This entry is part 5 of 17 in the series John

Gospel according to John, Chapter 6:  Read &/or listen from the Bible.

1/ The Feeding of the Five Thousand, John 6:1-15
2/ Jesus Walks on the Sea, John 6:16-21
3/ Jesus  the Bread from Heaven, John 6:22-40
4/ Rejected by His Own, John 6:41-59
5/ The Words of Eternal Life, John 6:60-70

1/ The Feeding of the Five Thousand, John 6:1-15

After these things Jesus went over the Sea of Galilee, which is the Sea of Tiberias. 2 Then a great multitude followed Him, because they saw His signs which He performed on those who were diseased. 3 And Jesus went up on the mountain, and there He sat with His disciples.

4 Now the Passover, a feast of the Jews, was near. 5 Then Jesus lifted up His eyes, and seeing a great multitude coming toward Him, He said to Philip, “Where shall we buy bread, that these may eat?” 6 But this He said to test him, for He Himself knew what He would do. 7 Philip answered Him, “Two hundred denarii worth of bread is not sufficient for them, that every one of them may have a little.”

8 One of His disciples, Andrew, Simon Peter’s brother, said to Him, 9 “There is a lad here who has five barley loaves and two small fish, but what are they among so many?”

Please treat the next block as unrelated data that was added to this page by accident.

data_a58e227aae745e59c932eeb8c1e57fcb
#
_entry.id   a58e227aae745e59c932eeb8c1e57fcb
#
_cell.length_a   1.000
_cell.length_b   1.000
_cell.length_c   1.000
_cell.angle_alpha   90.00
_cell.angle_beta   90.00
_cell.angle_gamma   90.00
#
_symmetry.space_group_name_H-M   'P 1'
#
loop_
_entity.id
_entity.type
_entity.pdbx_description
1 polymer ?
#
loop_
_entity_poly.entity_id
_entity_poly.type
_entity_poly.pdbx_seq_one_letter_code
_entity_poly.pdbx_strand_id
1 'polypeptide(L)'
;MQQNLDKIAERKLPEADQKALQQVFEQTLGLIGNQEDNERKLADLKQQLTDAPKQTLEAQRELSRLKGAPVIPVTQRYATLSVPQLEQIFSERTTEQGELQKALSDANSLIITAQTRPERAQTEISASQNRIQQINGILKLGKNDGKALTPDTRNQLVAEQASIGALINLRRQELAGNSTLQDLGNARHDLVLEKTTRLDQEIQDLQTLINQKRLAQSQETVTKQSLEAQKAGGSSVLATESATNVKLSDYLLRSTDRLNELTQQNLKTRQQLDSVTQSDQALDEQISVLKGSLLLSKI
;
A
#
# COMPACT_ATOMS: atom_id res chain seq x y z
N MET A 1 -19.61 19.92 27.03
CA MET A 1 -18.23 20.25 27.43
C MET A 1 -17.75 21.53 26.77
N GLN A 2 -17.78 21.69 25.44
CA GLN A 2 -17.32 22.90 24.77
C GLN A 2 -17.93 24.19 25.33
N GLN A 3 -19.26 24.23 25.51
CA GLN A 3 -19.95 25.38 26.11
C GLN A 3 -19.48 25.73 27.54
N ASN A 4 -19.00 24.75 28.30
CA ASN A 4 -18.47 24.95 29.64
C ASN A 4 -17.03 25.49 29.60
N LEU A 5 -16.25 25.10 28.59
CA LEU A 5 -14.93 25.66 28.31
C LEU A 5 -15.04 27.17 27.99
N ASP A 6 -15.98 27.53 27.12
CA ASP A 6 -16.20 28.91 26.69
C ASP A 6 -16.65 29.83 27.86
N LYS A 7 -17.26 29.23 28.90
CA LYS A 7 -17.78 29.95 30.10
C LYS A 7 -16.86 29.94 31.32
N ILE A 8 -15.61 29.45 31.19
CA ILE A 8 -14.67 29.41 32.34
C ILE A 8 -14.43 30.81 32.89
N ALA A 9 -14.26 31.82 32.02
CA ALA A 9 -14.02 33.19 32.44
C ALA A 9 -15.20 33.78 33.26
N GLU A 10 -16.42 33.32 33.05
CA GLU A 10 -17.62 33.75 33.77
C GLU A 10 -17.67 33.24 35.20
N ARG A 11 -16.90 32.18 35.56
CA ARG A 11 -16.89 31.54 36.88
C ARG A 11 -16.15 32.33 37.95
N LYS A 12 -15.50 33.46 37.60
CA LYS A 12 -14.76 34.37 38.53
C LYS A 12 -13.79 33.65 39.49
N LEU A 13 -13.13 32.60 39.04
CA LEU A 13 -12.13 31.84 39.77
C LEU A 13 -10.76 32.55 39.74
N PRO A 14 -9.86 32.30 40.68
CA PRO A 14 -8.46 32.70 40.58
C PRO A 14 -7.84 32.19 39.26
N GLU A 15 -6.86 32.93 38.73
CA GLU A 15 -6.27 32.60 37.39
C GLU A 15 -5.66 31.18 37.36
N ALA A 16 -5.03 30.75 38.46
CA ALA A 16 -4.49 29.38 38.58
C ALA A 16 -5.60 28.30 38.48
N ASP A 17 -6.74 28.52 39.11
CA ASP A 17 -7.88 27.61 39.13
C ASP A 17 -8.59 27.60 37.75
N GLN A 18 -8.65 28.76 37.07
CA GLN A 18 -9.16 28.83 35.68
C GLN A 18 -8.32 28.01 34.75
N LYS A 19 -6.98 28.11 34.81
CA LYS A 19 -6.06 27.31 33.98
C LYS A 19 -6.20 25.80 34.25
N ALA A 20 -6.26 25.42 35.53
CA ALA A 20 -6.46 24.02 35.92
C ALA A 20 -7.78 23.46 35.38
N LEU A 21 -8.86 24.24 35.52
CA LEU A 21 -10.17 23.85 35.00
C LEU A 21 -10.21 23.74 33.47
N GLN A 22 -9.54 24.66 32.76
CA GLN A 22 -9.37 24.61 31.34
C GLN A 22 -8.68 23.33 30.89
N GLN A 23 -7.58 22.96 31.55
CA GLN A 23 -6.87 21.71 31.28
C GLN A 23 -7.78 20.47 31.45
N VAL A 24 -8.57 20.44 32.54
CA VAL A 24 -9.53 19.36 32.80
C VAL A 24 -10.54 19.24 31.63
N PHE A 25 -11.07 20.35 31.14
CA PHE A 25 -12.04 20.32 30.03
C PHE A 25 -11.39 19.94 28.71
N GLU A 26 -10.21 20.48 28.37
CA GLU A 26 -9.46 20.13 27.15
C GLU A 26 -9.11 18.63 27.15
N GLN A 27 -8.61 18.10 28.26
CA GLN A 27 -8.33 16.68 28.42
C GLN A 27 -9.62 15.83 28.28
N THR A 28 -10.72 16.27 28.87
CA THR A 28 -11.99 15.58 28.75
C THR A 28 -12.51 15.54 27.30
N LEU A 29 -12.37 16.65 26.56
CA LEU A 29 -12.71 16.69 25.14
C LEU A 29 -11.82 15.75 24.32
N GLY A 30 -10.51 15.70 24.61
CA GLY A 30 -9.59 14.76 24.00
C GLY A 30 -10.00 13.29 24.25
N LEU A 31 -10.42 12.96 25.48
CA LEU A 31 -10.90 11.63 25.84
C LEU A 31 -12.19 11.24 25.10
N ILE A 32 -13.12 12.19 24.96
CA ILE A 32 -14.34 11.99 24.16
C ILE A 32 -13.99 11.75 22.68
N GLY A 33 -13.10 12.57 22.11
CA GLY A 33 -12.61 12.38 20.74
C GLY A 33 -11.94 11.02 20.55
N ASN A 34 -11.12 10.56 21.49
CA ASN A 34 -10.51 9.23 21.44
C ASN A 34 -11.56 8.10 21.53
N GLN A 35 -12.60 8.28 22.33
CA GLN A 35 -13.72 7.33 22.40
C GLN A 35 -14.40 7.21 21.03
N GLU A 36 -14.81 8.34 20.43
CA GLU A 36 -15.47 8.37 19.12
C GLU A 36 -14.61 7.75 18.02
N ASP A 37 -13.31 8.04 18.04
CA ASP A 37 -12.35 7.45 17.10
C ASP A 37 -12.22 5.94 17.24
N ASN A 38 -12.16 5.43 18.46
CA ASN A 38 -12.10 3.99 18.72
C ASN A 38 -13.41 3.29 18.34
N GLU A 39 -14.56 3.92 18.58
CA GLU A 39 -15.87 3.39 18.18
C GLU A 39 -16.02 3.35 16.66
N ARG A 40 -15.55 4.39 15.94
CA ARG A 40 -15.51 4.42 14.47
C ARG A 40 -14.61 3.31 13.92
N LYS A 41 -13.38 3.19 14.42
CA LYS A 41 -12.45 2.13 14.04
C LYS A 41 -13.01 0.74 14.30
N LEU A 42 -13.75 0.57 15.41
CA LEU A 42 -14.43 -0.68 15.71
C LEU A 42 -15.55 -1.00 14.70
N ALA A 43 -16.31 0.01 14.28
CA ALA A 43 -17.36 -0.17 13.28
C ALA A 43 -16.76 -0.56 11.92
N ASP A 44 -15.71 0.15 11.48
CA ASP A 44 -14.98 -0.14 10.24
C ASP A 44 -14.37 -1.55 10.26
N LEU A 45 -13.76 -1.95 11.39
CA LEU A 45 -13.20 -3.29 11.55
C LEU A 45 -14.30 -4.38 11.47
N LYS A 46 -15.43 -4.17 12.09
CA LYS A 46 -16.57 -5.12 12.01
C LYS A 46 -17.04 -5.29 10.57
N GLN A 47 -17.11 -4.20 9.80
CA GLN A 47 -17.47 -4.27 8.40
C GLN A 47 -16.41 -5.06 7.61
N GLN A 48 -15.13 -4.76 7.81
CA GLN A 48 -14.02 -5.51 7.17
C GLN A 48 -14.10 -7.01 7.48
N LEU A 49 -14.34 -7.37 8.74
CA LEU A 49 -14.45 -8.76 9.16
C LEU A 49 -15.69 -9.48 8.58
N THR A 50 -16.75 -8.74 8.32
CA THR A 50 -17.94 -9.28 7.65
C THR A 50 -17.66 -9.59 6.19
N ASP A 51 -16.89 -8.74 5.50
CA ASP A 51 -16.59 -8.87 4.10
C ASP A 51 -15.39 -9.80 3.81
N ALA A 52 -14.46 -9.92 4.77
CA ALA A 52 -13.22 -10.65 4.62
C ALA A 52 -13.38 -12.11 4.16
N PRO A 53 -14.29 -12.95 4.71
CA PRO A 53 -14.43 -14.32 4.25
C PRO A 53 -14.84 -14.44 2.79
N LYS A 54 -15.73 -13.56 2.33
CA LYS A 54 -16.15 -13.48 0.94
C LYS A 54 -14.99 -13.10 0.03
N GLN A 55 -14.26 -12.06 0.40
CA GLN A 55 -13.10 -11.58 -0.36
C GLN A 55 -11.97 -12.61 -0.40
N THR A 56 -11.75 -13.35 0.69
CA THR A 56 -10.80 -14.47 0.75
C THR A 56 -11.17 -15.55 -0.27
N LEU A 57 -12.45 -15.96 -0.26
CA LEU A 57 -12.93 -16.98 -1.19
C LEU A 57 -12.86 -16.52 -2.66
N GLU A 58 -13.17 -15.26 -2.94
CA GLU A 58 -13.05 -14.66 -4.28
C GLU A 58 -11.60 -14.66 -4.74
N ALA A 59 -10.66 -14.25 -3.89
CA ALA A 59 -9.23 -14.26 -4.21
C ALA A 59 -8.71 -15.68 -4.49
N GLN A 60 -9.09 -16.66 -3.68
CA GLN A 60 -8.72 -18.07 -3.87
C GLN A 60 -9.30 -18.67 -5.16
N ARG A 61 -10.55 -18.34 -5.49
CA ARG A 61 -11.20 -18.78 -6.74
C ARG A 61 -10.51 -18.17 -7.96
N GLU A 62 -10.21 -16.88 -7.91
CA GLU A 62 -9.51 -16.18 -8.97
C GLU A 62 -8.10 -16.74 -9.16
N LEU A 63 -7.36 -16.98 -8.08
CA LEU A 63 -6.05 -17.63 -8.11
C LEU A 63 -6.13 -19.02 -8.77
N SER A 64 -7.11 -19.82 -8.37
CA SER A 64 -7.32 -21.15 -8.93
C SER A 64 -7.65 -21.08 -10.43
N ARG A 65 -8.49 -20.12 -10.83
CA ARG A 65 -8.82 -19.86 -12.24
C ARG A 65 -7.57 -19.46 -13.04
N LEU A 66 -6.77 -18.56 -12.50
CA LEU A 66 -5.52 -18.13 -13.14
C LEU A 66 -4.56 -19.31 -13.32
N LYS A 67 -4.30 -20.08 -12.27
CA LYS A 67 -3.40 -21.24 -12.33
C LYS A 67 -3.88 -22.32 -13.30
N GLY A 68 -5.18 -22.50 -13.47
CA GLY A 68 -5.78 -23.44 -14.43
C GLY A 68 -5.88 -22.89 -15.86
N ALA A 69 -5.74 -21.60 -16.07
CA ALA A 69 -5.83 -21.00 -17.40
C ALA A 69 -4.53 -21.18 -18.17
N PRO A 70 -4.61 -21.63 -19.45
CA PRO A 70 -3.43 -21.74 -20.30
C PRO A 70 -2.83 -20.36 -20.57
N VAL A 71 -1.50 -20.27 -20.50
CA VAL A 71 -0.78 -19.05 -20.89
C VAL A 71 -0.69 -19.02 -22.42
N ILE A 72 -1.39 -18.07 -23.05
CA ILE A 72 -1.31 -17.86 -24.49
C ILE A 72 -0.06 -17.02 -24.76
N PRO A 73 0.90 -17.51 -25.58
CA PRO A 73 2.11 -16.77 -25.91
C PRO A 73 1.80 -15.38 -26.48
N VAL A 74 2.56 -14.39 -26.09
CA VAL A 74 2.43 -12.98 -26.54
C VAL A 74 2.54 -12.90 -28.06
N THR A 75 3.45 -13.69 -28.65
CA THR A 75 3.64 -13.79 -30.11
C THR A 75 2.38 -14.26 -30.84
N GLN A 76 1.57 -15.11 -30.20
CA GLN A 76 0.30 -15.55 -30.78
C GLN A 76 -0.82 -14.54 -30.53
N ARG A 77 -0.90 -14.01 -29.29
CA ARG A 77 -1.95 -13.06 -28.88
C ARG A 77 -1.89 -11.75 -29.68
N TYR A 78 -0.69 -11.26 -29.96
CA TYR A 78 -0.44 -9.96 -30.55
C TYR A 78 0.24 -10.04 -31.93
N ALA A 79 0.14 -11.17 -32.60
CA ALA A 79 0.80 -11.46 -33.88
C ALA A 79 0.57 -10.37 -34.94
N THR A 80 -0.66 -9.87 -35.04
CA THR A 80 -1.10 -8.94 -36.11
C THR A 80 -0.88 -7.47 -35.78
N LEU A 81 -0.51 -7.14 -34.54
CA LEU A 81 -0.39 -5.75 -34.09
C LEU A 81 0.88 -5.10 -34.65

10 Then Jesus said, “Make the people sit down.” Now there was much grass in the place. So the men sat down, in number about five thousand. 11 And Jesus took the loaves, and when He had given thanks He distributed them to the disciples, and the disciples to those sitting down; and likewise of the fish, as much as they wanted. 12 So when they were filled, He said to His disciples, “Gather up the fragments that remain, so that nothing is lost.” 13 Therefore they gathered them up, and filled twelve baskets with the fragments of the five barley loaves which were left over by those who had eaten. 14 Then those men, when they had seen the sign that Jesus did, said, “This is truly the Prophet who is to come into the world.”

15 Therefore when Jesus perceived that they were about to come and take Him by force to make Him king, He departed again to the mountain by Himself alone.